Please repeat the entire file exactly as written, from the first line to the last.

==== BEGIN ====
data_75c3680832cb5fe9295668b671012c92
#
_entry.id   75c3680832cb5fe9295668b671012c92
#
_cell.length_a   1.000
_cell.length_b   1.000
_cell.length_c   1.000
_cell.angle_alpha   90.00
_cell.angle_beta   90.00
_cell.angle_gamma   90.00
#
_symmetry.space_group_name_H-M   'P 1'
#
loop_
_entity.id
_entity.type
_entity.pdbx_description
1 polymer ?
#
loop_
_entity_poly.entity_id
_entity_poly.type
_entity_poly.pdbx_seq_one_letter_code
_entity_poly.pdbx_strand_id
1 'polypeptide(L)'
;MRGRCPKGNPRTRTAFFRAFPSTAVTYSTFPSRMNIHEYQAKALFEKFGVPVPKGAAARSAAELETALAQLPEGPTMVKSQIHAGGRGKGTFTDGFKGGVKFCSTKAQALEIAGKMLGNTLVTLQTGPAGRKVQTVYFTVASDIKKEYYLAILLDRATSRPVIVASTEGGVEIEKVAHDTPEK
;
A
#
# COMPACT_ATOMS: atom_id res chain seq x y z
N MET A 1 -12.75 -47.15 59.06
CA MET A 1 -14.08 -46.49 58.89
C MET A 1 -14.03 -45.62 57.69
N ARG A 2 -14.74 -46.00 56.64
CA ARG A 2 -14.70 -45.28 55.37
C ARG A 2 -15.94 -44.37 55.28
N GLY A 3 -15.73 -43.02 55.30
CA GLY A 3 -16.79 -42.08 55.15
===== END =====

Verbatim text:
data_75c3680832cb5fe9295668b671012c92
#
_entry.id   75c3680832cb5fe9295668b671012c92
#
_cell.length_a   1.000
_cell.length_b   1.000
_cell.length_c   1.000
_cell.angle_alpha   90.00
_cell.angle_beta   90.00
_cell.angle_gamma   90.00
#
_symmetry.space_group_name_H-M   'P 1'
#
loop_
_entity.id
_entity.type
_entity.pdbx_description
1 polymer ?
#
loop_
_entity_poly.entity_id
_entity_poly.type
_entity_poly.pdbx_seq_one_letter_code
_entity_poly.pdbx_strand_id
1 'polypeptide(L)'
;MRGRCPKGNPRTRTAFFRAFPSTAVTYSTFPSRMNIHEYQAKALFEKFGVPVPKGAAARSAAELETALAQLPEGPTMVKSQIHAGGRGKGTFTDGFKGGVKFCSTKAQALEIAGKMLGNTLVTLQTGPAGRKVQTVYFTVASDIKKEYYLAILLDRATSRPVIVASTEGGVEIEKVAHDTPEK
;
A
#
# COMPACT_ATOMS: atom_id res chain seq x y z
N MET A 1 -12.75 -47.15 59.06
CA MET A 1 -14.08 -46.49 58.89
C MET A 1 -14.03 -45.62 57.69
N ARG A 2 -14.74 -46.00 56.64
CA ARG A 2 -14.70 -45.28 55.37
C ARG A 2 -15.94 -44.37 55.28
N GLY A 3 -15.73 -43.02 55.30
CA GLY A 3 -16.79 -42.08 55.15